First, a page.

Best exhibit in Show Prize      (Lobster lunch for two at the                     Diane White
                                Cotswold Plough at Clanfield)

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With a Kitchen
Design that is
right for you and a service that will make you smile,
contact Darren or Lindsay on 01865 370222
Or visit the workshop in Kidlington

                       Clanfield Football
                        and Social Club
                             Xmas bingo
                            Monday 9th December
                            Doors open at 6.30pm,
                             eyes down 7.30pm
                         Money prizes and raffle prizes
                                   Bar open
                     All very welcome but children under 16
                        must be accompanied by an adult
                        For more details please contact
                         Sue Richardson 01367810204
                          Angie Fisher 01367 810459

Spooky goings on at Clanfield Pre-School

                                        Winner of the pre-
                                        school Halloween
                                        Fancy dress Party

Lord of the Flies
Every year for a period of about three weeks some households
(particularly older properties) will have to tolerate a plague of small
[cluster] flies that live and infest small cracks and crevasses in the walls
of their homes. Many people escape the infestation but for those who
don’t they have to put with a constant swarm of flies which no end of fly-spray will kill
completely as they keep on coming and coming. But what are they and why does it
happen? Wikipedia tells us:- ‘The cluster flies are the genus Pollenia in the blowfly
family Calliphoridae. Unlike more familiar blow flies, such as the bluebottle genus
Phormia, they do not present a health hazard because they do not lay eggs in human
food. They are strictly parasitic on earthworms; the females lay their eggs near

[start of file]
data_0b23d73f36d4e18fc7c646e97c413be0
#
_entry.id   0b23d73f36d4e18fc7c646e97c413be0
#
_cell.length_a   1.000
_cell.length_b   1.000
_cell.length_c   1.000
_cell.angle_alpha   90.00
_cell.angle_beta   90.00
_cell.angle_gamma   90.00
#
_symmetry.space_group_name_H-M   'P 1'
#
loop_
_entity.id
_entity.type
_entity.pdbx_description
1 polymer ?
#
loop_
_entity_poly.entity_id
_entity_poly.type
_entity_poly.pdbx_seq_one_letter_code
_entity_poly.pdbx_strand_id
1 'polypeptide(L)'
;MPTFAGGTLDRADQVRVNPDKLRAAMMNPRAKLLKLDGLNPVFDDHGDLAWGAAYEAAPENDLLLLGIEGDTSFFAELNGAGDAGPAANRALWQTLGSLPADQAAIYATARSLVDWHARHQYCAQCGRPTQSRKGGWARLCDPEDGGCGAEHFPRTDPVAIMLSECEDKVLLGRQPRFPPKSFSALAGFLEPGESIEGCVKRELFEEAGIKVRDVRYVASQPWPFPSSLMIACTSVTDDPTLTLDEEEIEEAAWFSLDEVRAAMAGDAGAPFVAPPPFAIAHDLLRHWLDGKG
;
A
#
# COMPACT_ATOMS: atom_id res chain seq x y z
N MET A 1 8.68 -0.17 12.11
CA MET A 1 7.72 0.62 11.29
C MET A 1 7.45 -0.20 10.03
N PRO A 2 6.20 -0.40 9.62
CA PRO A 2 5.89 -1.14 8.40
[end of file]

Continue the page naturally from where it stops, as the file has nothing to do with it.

earthworm burrows, and the larvae then infest the worms.
However, the flies are a nuisance; when the adults emerge in the late summer or
autumn, they enter houses to hibernate, often in large numbers; they are difficult to
eradicate because they favour inaccessible spaces such as roof and wall cavities.
They are often seen on windows of little-used rooms. They are also sometimes known
as attic flies.
The typical cluster fly Pollenia rudis is about 7 mm long and can be recognised by
distinct lines or stripes behind the head, short golden-coloured hairs on the thorax,
and irregular light and dark gray areas on the abdomen. Cluster flies are typically slow
Solihull Metropolitan Borough Council has published some even more comprehensive
information on the little varmints:-
Advice leaflet about Cluster Flies - These flies are commonly found throughout
Europe and the UK the name refers to their habit of clustering together in large
numbers and hibernating in buildings. There are several species found in the UK but
they are often found in mixed swarms. The sizes vary between species from 3 to 8
mm, but the commonest species are 3 to 4mm long.
Life Cycle - Eggs are laid on damp soil or beneath dead and rotting leaves. The
larvae of one species seek earthworms and bore through the body wall and are
therefore more common in the country. When the earthworm dies the larvae bore out
again and pupate in the soil. The adult flies feed on the nectar of garden and wild
As a free-living insect the length of the life cycle is weather dependent. In Britain two
generations are common, but in hot summers up to four are possible. During the
summer and early autumn cluster flies are of no importance. As the season cools they
seek shelter in nooks and crannies in houses and other buildings.
When the temperature drops further they will seek greater protection and often form
very large clusters in lofts or roof spaces. Often nuisance is caused by the presence
of these large clusters outside buildings while they try to find a way in to hibernate.

These masses may consist of several thousand flies clustered together. These large
clusters produce a sickly smell. If the flies are warmed up during their hibernation they
may emerge rather lazily and be a source of nuisance within the building.
It has been observed that a single building in a row of apparently identical buildings
will be selected for clustering year after year. This is no indication of poor hygiene
standards and no explanation for the phenomenon has been found.
Control Methods -Control of these insects is at best difficult. Ideally one would wish
to prevent them entering the building, but this is rarely possible. Fly proofing a
building is not 100% effective. However, caulking around windows, and sealing
obvious entry points can help.
When the insects are inside control can be achieved by a combination of physical and
chemical methods.
If your premises have been used for hibernation before, hanging insecticidal strips in
the loft or attic may be helpful in reducing the numbers of flies.